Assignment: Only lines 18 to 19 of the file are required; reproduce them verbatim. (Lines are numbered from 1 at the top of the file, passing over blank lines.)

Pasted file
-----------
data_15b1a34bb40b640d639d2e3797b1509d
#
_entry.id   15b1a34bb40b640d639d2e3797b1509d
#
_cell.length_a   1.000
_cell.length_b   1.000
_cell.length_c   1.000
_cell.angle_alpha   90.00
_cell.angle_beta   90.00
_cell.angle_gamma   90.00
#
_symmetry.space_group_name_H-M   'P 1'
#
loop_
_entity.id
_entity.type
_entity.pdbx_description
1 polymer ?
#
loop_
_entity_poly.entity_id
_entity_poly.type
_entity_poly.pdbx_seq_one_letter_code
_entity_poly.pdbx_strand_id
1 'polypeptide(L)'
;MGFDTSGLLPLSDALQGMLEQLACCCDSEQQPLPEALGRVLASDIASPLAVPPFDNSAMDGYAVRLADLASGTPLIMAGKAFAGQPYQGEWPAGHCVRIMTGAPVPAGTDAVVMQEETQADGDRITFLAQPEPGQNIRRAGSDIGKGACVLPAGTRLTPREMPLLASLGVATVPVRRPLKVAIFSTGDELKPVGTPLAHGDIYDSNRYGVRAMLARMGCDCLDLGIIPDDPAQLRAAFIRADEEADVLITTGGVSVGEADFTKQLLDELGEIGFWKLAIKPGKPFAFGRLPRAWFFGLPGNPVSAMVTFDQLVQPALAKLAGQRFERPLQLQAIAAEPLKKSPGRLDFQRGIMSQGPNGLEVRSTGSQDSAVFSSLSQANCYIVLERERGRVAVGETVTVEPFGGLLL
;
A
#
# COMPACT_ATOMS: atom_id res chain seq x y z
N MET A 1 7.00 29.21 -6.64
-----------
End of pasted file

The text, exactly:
1 polymer ?
#